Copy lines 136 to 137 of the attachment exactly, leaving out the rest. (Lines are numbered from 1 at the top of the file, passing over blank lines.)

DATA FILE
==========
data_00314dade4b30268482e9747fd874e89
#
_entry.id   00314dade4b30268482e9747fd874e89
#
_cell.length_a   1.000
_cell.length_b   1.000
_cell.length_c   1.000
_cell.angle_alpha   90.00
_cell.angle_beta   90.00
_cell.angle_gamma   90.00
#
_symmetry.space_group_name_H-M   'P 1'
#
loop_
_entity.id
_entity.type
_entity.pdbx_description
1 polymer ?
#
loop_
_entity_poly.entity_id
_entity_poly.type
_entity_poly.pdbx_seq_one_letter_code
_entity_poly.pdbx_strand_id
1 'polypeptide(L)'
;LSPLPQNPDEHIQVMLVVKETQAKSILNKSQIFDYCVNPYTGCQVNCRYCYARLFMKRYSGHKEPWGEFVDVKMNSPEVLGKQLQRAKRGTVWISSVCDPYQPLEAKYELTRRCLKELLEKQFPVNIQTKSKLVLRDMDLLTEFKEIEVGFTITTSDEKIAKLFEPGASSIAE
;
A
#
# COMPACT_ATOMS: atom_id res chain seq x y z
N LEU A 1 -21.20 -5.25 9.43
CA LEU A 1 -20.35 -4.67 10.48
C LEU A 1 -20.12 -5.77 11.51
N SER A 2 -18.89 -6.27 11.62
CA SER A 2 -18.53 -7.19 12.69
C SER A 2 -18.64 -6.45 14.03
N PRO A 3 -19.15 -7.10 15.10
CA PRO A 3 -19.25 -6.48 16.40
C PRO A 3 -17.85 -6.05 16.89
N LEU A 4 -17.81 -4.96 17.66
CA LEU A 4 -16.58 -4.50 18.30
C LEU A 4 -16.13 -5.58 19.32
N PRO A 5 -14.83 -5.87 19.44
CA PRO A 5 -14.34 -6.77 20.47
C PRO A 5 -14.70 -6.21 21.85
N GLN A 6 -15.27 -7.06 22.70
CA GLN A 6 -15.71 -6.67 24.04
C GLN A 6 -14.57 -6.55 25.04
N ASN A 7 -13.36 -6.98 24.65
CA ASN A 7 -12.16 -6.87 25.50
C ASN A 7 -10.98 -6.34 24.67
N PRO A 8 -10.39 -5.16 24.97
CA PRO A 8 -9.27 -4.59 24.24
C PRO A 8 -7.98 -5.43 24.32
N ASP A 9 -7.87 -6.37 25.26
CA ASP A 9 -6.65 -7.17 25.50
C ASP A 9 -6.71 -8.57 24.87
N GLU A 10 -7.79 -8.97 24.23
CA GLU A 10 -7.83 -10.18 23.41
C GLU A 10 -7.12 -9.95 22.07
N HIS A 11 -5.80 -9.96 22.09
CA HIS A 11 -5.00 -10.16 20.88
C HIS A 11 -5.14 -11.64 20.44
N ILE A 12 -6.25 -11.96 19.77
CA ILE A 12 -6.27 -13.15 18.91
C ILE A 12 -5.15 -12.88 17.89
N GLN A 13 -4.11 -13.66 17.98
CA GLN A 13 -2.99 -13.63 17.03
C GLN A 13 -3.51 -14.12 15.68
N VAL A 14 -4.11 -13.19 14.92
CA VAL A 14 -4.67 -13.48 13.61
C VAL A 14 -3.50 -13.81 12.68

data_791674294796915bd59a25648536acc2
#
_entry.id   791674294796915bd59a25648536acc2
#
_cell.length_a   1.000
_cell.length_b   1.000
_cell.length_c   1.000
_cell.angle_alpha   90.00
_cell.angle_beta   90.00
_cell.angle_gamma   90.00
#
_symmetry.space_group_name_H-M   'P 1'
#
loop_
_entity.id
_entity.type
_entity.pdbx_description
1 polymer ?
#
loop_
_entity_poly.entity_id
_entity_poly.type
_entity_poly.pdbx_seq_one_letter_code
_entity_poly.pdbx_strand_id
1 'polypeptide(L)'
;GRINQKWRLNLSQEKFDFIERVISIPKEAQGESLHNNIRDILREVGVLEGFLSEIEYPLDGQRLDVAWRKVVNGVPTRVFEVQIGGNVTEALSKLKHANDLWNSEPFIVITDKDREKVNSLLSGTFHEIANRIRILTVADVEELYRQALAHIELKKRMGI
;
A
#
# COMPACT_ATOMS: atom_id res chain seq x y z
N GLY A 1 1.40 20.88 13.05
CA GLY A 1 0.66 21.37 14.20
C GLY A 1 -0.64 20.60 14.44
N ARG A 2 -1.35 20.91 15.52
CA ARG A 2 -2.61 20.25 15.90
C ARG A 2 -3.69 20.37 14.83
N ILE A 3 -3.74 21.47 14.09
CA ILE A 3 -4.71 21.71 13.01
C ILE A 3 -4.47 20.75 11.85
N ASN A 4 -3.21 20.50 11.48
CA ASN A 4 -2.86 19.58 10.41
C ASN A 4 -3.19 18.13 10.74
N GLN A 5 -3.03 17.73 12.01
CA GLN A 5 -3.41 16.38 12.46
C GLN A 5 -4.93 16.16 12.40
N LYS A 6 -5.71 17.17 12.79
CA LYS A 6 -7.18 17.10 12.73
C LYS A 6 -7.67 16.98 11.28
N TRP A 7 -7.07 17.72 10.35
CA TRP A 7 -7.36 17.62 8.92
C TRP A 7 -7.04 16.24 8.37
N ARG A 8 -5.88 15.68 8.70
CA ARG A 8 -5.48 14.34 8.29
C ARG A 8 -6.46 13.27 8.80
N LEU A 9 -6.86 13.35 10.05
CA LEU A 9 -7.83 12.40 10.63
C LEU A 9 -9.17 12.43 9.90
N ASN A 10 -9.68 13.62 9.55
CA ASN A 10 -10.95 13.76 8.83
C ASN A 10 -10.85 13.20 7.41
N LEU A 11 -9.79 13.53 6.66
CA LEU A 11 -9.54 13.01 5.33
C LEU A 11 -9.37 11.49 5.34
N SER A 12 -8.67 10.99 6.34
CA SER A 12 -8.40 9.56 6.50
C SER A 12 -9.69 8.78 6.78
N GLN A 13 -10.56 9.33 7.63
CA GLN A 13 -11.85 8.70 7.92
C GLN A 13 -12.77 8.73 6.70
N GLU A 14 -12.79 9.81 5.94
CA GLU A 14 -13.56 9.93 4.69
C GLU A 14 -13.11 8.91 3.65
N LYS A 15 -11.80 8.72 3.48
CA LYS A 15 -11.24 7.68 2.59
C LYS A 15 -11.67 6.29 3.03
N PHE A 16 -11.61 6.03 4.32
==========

N SER A 12 -8.67 10.99 6.34
CA SER A 12 -8.40 9.56 6.50